I did not realize we were under a terrorist attack until the second plane hit the Twin Towers in New York. As a Korean War veteran, I had seen the face of war. With the terror attacks on 9/11 and abroad, our great nation has found itself fighting a new enemy who we don't know well, who don't fight in uniforms but killed so many innocent people over fundamental beliefs based on violent hatred.
September 11 is bigger than the thousands of people who lost their lives and bigger than the first responders who put their lives in jeopardy. It's bigger than the fact that it led us into misguided wars in the Middle East.
It reminds us how infinitesimal we really are; no matter what our titles are, the fact is that everyone is vulnerable to those who whole heartedly exercise extremist hate and carry out unforgivable actions.
With all of the dangers that are out there and all the blessings this country has, there is no reason why we should feel a sense of animosity between Republicans and Democrats, between whites and Blacks, between Christians or Muslims.
Thousands of families, friends and heroic first responders were taken from us on 9/11. Thousands more have been killed from the wars in Iraq and Afghanistan that were launched as a result of the terrorist attacks. This Sunday, as our nation mourns the loss of our loved ones 10 years ago, I hope we also remember how we came together as Americans to overcome our tragedy and showed our strength to the rest of the world.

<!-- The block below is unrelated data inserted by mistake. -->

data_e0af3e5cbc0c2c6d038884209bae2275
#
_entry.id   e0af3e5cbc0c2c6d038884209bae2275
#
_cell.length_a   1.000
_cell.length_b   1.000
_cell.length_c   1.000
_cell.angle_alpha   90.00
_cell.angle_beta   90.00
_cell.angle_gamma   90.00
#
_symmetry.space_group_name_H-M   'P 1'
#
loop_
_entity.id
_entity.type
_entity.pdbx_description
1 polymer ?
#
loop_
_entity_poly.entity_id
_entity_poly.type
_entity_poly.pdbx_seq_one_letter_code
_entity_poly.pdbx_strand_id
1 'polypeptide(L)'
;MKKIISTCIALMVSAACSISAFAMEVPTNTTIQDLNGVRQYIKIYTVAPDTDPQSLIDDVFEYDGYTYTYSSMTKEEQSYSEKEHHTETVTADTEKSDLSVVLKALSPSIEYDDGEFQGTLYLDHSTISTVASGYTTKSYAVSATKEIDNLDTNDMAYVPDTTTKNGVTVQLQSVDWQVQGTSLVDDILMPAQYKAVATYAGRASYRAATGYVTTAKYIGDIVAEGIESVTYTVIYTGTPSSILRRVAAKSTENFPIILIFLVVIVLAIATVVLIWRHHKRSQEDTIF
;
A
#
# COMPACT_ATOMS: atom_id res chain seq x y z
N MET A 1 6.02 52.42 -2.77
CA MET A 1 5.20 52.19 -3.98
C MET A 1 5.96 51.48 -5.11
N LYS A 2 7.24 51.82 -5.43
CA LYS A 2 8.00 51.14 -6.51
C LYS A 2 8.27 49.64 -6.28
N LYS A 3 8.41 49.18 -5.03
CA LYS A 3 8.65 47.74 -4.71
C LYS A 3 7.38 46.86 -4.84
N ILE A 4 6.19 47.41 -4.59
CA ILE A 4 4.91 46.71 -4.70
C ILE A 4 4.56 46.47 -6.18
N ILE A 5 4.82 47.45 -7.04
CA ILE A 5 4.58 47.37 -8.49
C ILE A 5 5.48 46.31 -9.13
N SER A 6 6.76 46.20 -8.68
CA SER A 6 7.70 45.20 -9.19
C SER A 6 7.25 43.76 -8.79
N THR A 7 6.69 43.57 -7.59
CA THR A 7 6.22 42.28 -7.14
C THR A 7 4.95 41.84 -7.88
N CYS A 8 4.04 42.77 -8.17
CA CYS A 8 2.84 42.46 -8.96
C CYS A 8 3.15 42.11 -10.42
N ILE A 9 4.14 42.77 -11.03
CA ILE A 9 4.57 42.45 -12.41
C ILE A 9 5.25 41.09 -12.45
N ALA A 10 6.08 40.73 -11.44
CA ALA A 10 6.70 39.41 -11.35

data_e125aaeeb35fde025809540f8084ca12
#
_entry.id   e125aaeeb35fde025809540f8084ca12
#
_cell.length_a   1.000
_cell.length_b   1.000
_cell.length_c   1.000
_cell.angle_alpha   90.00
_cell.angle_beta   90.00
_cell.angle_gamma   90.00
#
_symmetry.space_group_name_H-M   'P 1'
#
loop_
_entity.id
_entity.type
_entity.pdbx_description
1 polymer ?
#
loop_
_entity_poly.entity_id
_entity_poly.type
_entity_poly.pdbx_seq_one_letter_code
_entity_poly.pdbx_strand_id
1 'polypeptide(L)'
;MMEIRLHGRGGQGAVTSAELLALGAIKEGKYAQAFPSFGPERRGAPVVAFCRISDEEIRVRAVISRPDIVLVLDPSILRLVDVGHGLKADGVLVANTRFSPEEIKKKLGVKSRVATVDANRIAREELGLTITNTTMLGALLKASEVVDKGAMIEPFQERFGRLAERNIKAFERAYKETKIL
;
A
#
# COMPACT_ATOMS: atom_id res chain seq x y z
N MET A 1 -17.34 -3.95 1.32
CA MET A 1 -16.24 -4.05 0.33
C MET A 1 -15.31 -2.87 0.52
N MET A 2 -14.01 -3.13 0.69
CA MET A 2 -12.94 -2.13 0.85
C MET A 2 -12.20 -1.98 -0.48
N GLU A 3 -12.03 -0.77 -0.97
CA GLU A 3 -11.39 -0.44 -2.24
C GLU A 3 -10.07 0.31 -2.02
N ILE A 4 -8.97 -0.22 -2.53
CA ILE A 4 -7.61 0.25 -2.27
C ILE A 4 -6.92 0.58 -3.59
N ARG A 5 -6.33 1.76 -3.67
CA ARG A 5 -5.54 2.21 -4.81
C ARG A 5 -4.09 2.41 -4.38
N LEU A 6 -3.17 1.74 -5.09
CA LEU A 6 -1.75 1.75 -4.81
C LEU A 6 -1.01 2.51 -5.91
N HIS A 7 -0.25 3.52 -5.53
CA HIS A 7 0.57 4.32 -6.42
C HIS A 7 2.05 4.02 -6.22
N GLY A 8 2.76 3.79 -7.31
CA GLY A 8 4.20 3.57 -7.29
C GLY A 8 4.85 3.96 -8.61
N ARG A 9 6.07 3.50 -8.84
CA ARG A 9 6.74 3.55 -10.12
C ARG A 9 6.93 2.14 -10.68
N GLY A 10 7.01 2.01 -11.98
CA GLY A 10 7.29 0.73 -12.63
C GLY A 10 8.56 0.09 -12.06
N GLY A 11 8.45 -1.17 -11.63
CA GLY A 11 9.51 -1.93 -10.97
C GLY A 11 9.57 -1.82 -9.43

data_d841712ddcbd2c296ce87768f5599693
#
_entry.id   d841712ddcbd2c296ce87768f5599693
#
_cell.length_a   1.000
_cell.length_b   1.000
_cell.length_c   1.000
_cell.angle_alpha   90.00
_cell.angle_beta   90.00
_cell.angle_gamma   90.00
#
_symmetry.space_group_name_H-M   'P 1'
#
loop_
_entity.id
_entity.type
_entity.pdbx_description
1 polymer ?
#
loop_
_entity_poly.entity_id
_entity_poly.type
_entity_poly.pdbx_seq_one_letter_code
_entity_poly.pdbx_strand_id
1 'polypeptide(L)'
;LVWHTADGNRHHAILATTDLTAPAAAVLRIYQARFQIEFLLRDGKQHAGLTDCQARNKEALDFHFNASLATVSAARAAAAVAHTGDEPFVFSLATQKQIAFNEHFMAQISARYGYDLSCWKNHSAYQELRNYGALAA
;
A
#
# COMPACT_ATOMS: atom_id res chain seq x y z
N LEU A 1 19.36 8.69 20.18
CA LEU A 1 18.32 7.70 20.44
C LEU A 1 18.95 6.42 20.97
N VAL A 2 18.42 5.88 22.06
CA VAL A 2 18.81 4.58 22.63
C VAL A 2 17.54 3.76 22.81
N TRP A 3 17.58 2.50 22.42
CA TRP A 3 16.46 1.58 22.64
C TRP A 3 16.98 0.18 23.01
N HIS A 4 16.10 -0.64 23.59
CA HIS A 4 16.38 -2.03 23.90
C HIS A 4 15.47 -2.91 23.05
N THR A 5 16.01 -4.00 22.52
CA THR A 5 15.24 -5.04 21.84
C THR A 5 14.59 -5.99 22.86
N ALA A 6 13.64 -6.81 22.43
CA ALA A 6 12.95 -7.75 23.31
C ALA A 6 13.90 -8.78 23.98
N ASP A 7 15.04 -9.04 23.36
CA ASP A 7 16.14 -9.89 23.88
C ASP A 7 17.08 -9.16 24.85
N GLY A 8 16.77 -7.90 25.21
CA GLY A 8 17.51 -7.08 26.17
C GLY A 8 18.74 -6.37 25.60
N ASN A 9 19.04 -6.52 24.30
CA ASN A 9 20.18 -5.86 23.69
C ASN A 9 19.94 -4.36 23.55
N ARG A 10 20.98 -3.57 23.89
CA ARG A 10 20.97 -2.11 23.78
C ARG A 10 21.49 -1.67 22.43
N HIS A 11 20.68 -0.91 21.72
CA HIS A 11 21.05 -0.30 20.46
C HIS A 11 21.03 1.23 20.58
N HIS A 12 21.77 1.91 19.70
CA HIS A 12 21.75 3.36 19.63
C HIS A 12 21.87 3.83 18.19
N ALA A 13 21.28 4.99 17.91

After that terrible day of destruction and loss how New Yorkers and the United States united like never before. We did not need any speeches from mayors or presidents to know that when one gets past all of our physical and ideological differences, that we are part of one big, great family: the United States of America.
The world is undoubtedly safer with the death of Osama bin Laden, but fear and violent acts of terrorism continue to exist. While we continue to combat terrorist threats to our nation, we also must vanquish the forces that encourage humanity towards hate and violence. Every person across the world that is lifted from poverty, hunger and economic strife is another victory against the growing tyranny of fear.
With the increases in Americans who are unemployed, uninsured and uneducated, I hope we can work together to get through these challenging times in our country to become strong again as one nation, under God and indivisible.
Charles Rangel (D-New York) is the dean of New York's congressional delegation and the third third-longest currently serving member of the House of Representatives.
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(Photo: REUTERS/Brian Snyder)